This was the year Petroleo Brasileiro SA investors got what they had sought for decades: a chief executive with a mission to streamline and an independent chairman. Now one of them is gone.
Clashes over everything from Formula 1 sponsorship to the spinoff of a fuel unit created a rift between CEO Aldemir Bendine, 51, and the board led by Vale SA CEO Murilo Ferreira, 62. Bendine, a former state banker, and Ferreira, the reserved mining executive who leads the world’s biggest iron-ore producer, have disparate personalities. And they disagreed on how to conduct business.
The internal tug of war undermined crucial decision making at the state-controlled oil producer at a time when it’s struggling to manage the industry’s heftiest debt load. Ferreira’s formal departure, announced Monday after a seven-week leave of absence, tests the government’s pledge for independent stewardship of Petrobras, something investors have been craving for years. If his replacement is viewed as prioritizing government policy, such as inflation fighting, over efforts to bolster the balance sheet, it will discourage investors.
In announcing Ferreira’s departure Monday, Petrobras didn’t provide any reasons. Luiz Nelson Guedes de Carvalho, who has been acting chairman since Ferreira took leave on Sept. 14, will remain in his position until the next ordinary board meeting.
“The controlling shareholder lacks a sense of urgency about the company’s situation,” Mauro Cunha, a former board member who issued a statement criticizing the government’s idle handling of Petrobras when he left the position in March, said by phone from Sao Paulo. “It’s not enough to have an independent chairman. They need to empower the board.”
Petrobras shares, which surged more than 70 percent on the management reshuffle, are now worth less than when the year started. The company’s once investment-grade debt is now rated junk, and its borrowing costs in the bond market have doubled from a year ago.
Bendine and Chief Financial Officer Ivan Monteiro, 55, were recruited in February from state-controlled Banco do Brasil SA, where they successfully led the spinoff of an insurance unit. Their appointment was a deliberate move to appease investors and shake up a company mired in a sprawling corruption scandal and behind on its output targets.
Ferreira was named chairman in March to replace Guido Mantega, the outgoing finance minister. He and two other executives from Vale who won seats on the board were a radical departure from a tradition of appointing cabinet ministers and allies of the government, which controls the Rio de Janeiro- based producer with a majority of voting shares but less than half of total stock.
Through Vale’s press department, Ferreira declined to comment on reasons for his resignation from the Petrobras board. The oil company also declined to comment.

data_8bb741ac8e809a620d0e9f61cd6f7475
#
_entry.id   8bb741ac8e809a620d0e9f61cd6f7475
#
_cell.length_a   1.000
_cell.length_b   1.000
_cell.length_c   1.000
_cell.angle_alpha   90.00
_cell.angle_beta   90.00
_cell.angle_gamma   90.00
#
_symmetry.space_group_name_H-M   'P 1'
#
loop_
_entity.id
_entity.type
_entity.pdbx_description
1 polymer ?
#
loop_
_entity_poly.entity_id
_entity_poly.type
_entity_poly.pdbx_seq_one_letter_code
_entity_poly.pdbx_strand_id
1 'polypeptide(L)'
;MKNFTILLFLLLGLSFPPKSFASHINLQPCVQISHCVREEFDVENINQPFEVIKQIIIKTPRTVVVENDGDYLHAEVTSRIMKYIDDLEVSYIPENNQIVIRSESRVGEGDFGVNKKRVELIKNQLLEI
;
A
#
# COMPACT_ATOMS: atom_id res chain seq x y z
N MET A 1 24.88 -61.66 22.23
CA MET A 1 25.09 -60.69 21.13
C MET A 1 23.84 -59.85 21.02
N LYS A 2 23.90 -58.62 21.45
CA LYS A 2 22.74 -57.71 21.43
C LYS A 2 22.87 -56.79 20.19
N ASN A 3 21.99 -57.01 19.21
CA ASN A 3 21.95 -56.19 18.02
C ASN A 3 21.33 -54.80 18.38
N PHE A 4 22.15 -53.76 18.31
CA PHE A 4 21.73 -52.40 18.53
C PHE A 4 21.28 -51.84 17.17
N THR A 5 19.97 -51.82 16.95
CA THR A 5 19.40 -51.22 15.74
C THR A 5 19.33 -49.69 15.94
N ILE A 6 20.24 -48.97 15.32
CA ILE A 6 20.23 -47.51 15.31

Bendine, whose frequent outings with Sao Paulo celebrity socialites made him a fixture in gossip columns, is focused on striking deals to make cash. One of his most ambitious proposals was the sale of BR Distribuidora, Petrobras’s massive fuel distribution unit with more than 7,000 gas stations. His plans have stirred the ire of unions that fear job losses and managers who have been demoted and lost bonuses.
Ferreira, a Catholic who goes to church regularly, was more restrained. He defended more deliberate moves like implementing a meticulous plan to cut costs, instead of selling key assets in a buyer’s market. Petrobras eventually decided to delay the fuel unit spin-off plan, and Bendine is now seeking partners to invest in the unit in exchange for a stake.
The board also rejected Bendine’s plan to restructure the company into two large divisions overseeing upstream and downstream, as the industry calls the businesses of crude production and refining, as well as the sale of 3 billion reais ($770 million) of local bonds.
Among Bendine’s achievements are the quick approval of 2014 financial reports that got delayed last year because of accounting audits, the reduction of an overly ambitious investment plan and an increase in fuel prices that had been kept low to help the government fight inflation. He has also negotiated contracts in which the company sells production vessels and leases them back.
Under Ferreira, the board brought a level of transparency that Petrobras never had with government officials in the main seats, including one traditionally reserved for army generals, a remnant of the military dictatorship that ruled the country until 1984. The problem is that all this transparency has revealed that the company’s leaders haven’t seemed able to agree on much lately.
In a recent meeting, the CEO left the room and slammed the door after failing to win the board over topics including a Formula 1 sponsorship contract, said two people with direct knowledge of the event, who asked not to be named because it wasn’t made public.
Other decisions — such as the canceled IPO — have a more significant effect on its finances. Of its $128 billion of debt, $24 billion mature in the next two years, and it’s still not clear how Bendine is going to manage to pay for all that.
With Petrobras’s descent into a junk status, investors are more concerned about deleveraging than corporate governance issues, said Chris Kettenmann, chief energy strategist at Macro Risk Advisors.
“At this point, management needs to execute on its well- publicized plan of asset sales and deleveraging,” Kettenmann said in a telephone interview from New York.